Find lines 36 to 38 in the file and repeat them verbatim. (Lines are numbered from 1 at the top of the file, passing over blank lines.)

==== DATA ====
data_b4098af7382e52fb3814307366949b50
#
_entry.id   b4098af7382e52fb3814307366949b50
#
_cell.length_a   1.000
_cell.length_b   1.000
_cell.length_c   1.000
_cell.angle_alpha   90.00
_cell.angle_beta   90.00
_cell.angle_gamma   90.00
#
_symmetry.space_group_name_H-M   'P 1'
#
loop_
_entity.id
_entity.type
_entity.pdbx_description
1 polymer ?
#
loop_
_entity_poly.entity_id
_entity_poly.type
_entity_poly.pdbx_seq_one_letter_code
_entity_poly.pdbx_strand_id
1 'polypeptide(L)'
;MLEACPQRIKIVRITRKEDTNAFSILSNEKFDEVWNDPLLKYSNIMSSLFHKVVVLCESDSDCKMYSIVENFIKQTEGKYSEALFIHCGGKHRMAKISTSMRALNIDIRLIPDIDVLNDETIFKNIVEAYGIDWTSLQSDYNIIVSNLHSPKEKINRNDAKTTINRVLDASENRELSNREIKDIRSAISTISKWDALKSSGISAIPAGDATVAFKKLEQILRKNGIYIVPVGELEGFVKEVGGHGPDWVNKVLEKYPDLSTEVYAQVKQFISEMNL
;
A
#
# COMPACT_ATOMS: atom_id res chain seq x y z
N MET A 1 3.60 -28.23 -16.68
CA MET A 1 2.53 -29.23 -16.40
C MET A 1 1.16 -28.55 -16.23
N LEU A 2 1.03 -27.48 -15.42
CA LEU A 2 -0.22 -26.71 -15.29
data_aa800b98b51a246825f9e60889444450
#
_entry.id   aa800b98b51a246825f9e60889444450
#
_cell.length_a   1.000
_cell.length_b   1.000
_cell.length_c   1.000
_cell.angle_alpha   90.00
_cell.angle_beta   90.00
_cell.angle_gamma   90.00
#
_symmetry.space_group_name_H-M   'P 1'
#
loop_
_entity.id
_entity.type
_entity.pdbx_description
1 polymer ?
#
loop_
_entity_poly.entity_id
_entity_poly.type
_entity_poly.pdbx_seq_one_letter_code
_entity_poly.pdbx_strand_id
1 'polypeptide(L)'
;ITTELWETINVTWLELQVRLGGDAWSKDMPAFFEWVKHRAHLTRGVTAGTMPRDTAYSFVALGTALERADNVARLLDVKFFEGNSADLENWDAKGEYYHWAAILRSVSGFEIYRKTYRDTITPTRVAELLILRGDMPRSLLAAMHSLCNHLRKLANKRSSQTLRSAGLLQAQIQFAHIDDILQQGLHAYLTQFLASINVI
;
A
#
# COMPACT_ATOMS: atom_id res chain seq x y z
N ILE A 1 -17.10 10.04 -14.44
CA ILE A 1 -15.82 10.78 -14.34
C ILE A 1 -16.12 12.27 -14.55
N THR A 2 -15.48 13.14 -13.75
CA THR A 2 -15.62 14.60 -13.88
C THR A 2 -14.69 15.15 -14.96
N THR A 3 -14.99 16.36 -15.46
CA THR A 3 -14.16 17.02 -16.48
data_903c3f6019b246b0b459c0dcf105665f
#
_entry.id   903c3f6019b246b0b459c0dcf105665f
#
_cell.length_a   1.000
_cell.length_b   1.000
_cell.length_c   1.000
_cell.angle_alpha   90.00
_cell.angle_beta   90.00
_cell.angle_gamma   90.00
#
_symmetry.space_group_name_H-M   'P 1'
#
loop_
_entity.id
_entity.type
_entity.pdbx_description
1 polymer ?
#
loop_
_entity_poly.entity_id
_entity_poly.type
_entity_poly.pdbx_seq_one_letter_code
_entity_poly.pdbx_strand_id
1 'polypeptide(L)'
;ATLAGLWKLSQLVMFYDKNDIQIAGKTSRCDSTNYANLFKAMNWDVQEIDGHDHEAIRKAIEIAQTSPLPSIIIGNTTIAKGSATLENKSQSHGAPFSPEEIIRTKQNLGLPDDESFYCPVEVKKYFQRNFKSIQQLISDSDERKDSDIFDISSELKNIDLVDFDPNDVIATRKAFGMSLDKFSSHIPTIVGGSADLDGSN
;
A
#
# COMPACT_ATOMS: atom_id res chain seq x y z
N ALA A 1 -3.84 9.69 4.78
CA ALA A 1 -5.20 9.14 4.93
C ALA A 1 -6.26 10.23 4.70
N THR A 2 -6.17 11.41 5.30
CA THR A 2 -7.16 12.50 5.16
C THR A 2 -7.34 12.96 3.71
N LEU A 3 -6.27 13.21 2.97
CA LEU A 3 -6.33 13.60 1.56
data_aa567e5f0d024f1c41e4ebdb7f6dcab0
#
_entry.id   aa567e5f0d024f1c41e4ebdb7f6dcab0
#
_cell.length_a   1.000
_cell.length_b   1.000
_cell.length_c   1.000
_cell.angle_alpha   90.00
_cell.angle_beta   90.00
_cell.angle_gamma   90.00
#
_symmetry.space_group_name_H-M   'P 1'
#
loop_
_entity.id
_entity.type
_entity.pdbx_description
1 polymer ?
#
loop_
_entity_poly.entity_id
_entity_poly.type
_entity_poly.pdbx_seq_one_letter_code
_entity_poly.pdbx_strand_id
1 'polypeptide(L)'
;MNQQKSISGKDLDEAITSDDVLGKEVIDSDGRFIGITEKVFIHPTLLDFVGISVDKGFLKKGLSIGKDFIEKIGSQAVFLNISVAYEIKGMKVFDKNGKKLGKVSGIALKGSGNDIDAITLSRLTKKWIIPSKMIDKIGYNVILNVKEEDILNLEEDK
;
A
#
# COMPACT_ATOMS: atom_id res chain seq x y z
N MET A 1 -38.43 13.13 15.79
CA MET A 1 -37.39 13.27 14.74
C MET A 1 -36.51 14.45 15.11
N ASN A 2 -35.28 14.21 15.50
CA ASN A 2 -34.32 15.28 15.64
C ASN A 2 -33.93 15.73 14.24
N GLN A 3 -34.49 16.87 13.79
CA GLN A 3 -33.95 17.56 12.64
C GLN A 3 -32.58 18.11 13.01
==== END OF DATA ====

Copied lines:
data_aa800b98b51a246825f9e60889444450
#
_entry.id   aa800b98b51a246825f9e60889444450